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3 Benefits to Reading to Your Kids

All parents should try to spend a little time each day reading to their children. In our household, bedtime was the preferred time for mom to sprawl across the bed, book in hand, with little ones cuddled up on all sides. Reading to our children helps them expand their knowledge of the world outside their limited boundaries and it helps them dream and explore unlimited possibilities for their lives. We were designed with a creative spark inside each of us, and reading helps our children discover their unique talents and abilities.

However, there are three specific reasons why you need to read to your children everyday.

1. Reading Boosts Communication Skills.  
When you read to your child, he or she enters the school years with a larger vocabulary. Since most instruction in the early years is oral, children who understand more words and can follow more complex reasoning and will have a much easier time understanding what is being taught. Books introduce your children to a larger world of words than the short, condensed, usually one-way communication we engage in when we feed or care for those same children.

Beginner books that utilize touch bring your children a tactile environment outside of what they are used to. It helps build those intricate neural connections in the brain they will need as they develop. As your children get older, books introduce them to complex concepts such as math and science in an enjoyable way. Fiction books can fire up their imaginations and help them explore their emotions and reactions to different situations. Books are an excellent common ground for the many discussions that families could have about morals and boundaries and belief in God.

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2.  Reading Helps Bolster Academic Excellence.
Research has shown a clear correlation between reading to your child and language development. The simple act of reading has remarkable power. It’s undisputed that reading comprehension is a critical component in academic success. However, the years between birth and age five appear to be the peak time to cash in on our children’s language growth, as their ability to learn language is unequaled during this time. Reading to your child also encourages them to regulate their attention skills.

It has been shown that parents who communicate through oral language and body gestures (as you would when reading a book) have children who not only learn better in later life, but have children who seek new challenges and knowledge through life. In later years, you will find your child to be a sponge for educational opportunities that present themselves if you encourage their love of education from an early age.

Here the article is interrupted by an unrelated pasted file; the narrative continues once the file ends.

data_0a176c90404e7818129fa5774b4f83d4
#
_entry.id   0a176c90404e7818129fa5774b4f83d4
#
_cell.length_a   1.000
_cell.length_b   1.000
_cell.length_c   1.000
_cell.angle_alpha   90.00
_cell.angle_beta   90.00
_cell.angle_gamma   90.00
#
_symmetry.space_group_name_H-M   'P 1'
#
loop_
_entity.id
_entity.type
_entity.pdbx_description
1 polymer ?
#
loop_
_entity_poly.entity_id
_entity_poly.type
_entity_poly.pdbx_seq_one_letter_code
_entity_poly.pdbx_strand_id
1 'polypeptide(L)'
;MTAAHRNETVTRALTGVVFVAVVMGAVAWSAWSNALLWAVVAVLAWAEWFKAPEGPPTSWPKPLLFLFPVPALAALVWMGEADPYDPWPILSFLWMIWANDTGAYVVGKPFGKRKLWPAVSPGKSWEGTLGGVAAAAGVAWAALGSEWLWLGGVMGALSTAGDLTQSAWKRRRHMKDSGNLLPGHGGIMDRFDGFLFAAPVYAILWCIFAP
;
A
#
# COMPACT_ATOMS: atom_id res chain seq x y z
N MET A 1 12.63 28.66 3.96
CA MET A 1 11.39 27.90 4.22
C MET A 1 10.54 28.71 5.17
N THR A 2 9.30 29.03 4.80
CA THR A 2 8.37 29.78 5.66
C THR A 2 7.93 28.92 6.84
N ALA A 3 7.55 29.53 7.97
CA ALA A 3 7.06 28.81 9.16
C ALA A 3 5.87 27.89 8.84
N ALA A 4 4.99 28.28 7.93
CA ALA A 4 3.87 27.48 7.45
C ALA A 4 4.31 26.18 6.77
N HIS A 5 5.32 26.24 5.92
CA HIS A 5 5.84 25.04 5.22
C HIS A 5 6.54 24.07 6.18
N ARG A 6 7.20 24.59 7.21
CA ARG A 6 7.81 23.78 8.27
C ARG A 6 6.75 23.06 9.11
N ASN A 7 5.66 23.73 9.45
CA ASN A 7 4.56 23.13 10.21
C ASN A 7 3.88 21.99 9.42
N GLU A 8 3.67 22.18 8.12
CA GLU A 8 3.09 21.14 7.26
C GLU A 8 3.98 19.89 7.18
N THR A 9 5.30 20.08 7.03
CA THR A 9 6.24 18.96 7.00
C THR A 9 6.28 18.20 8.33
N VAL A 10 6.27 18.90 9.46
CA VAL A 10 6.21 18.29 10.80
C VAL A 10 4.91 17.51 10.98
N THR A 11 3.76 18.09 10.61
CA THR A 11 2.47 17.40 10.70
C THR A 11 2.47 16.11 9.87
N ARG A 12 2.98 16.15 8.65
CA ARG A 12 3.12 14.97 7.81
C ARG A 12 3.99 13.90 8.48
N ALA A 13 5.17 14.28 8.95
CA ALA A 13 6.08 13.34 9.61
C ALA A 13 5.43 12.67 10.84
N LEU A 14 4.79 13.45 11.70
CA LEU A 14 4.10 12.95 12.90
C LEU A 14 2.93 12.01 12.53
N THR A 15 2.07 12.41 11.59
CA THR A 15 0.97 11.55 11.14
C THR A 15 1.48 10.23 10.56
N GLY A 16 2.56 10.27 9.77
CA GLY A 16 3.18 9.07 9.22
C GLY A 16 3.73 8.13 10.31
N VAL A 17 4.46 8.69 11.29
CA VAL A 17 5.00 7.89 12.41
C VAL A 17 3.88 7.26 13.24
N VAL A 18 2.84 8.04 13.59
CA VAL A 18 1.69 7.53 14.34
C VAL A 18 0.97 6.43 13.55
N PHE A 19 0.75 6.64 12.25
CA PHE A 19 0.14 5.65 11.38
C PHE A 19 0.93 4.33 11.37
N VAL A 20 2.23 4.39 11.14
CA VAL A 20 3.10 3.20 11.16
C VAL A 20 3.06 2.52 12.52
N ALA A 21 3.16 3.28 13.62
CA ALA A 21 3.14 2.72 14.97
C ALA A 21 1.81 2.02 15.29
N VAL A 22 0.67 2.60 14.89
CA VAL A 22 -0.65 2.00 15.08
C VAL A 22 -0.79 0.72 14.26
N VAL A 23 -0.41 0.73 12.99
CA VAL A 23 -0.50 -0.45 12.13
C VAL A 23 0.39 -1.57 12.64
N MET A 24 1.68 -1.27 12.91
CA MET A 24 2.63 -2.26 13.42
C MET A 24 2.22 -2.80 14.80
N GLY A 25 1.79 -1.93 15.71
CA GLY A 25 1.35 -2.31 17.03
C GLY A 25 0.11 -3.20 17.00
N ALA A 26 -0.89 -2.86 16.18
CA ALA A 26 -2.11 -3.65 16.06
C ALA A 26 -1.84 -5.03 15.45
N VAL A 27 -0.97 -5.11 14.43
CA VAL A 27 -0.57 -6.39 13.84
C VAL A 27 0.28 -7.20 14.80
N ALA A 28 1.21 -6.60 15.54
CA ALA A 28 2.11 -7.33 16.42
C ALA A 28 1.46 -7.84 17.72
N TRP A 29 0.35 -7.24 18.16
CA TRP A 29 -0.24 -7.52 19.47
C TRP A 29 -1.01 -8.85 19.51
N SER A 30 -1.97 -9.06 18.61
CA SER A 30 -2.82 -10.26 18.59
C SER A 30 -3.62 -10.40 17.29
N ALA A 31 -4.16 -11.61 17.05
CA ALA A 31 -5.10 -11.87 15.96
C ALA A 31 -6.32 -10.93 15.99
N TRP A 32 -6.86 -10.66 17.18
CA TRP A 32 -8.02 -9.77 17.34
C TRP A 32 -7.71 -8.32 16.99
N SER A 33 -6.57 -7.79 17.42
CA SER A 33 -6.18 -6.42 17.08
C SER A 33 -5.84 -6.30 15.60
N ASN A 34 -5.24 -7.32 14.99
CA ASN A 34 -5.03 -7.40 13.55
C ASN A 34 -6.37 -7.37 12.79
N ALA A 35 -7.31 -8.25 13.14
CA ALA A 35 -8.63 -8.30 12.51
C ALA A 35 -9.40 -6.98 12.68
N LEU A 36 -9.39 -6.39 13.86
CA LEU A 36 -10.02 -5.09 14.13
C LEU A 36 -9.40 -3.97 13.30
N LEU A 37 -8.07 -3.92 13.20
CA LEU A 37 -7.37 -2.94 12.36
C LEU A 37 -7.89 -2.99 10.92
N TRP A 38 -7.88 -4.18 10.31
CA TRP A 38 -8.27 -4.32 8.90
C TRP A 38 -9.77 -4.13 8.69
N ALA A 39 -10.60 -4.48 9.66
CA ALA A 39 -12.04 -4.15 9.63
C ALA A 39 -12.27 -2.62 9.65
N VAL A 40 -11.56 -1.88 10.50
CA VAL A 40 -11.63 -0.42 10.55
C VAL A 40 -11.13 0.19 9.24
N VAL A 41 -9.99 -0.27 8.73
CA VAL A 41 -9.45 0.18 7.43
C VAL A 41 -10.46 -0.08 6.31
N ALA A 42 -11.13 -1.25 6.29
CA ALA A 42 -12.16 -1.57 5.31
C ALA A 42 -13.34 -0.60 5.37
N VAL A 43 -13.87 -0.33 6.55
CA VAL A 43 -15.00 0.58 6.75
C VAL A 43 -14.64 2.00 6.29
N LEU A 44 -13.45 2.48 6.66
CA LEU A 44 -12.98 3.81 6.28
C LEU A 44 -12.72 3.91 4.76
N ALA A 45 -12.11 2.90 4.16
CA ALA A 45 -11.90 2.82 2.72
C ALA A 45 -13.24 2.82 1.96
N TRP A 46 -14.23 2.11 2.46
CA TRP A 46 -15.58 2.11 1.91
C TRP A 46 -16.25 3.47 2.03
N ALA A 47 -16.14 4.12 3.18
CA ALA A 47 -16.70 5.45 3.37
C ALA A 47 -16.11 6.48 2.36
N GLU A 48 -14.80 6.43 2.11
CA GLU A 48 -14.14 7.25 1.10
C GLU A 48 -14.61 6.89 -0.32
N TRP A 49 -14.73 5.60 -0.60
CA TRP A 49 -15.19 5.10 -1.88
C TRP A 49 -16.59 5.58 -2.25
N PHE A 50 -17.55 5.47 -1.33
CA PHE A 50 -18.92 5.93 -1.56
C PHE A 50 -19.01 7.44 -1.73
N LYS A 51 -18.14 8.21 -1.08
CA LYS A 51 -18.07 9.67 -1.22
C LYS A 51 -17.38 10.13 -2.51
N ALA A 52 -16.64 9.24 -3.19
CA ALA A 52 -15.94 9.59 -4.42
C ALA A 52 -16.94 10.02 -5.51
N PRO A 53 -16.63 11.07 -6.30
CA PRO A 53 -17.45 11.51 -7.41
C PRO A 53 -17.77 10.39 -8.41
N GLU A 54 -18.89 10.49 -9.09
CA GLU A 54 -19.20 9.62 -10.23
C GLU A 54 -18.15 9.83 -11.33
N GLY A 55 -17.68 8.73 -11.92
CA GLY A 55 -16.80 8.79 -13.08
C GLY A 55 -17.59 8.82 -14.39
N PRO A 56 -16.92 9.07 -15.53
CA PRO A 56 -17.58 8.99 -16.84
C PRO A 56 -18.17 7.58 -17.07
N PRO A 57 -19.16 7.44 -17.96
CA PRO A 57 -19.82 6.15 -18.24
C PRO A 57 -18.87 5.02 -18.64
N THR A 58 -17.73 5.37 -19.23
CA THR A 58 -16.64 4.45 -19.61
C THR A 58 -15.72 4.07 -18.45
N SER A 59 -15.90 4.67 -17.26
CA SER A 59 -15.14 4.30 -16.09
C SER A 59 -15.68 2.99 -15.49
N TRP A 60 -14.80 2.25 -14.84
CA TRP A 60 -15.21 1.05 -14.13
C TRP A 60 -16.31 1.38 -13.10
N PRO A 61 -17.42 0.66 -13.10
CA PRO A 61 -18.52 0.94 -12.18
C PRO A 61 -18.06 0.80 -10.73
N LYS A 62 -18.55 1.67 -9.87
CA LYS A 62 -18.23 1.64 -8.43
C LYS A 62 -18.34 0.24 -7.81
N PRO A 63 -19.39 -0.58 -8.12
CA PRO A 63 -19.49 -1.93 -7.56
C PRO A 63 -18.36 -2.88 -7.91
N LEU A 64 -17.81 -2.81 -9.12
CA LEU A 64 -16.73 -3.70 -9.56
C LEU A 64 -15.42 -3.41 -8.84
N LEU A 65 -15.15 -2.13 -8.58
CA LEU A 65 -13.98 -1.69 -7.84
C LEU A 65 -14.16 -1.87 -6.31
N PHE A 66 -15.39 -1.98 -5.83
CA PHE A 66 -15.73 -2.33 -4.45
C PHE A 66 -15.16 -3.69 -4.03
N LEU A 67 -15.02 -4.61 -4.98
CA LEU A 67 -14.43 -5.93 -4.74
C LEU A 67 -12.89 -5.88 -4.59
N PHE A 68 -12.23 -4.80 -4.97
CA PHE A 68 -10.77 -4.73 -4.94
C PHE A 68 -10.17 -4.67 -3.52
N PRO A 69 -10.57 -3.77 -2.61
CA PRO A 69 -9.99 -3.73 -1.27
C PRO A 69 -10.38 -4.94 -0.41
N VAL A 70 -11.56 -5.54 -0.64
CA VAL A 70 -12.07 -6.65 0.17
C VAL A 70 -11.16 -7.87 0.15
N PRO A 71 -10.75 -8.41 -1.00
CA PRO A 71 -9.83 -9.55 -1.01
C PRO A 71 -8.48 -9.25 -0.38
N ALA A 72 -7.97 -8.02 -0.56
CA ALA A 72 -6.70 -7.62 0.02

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3. Reading Together is Relationship Building.
Our children will always remember those times when they felt they were more important to us than the everyday “noise” in our lives. Most of us go through life barely there. We have so many responsibilities and needs to meet that we can give short shrift to our kids. We also have technologies that emotionally and mentally take us away from our children. We have to lay down the television remote, turn off the smartphones, quit playing games on Facebook, and spend time in relationship with our children. Reading to them is one of the most special ways to do this, no matter their age!

My children will always remember the books we read, the character voices we’d make, and the acting out we did while reading. They remember those times of snuggling in the bed, eagerly anticipating the turn of the page. They are nearly thirty years old now and with families of their own, but they can still clearly remember those bedtime stories that brought them to magical places and allowed them to dream dreams bigger than they could imagine.

Reading to your children is never an exercise in futility. They will bond more closely with you, they will be given the tools they need to succeed in school, and they will be better able to communicate and pass along that knowledge they have learned. There is no better legacy that we can leave our children than an insatiable appetite for learning and engaging in new and wondrous things.

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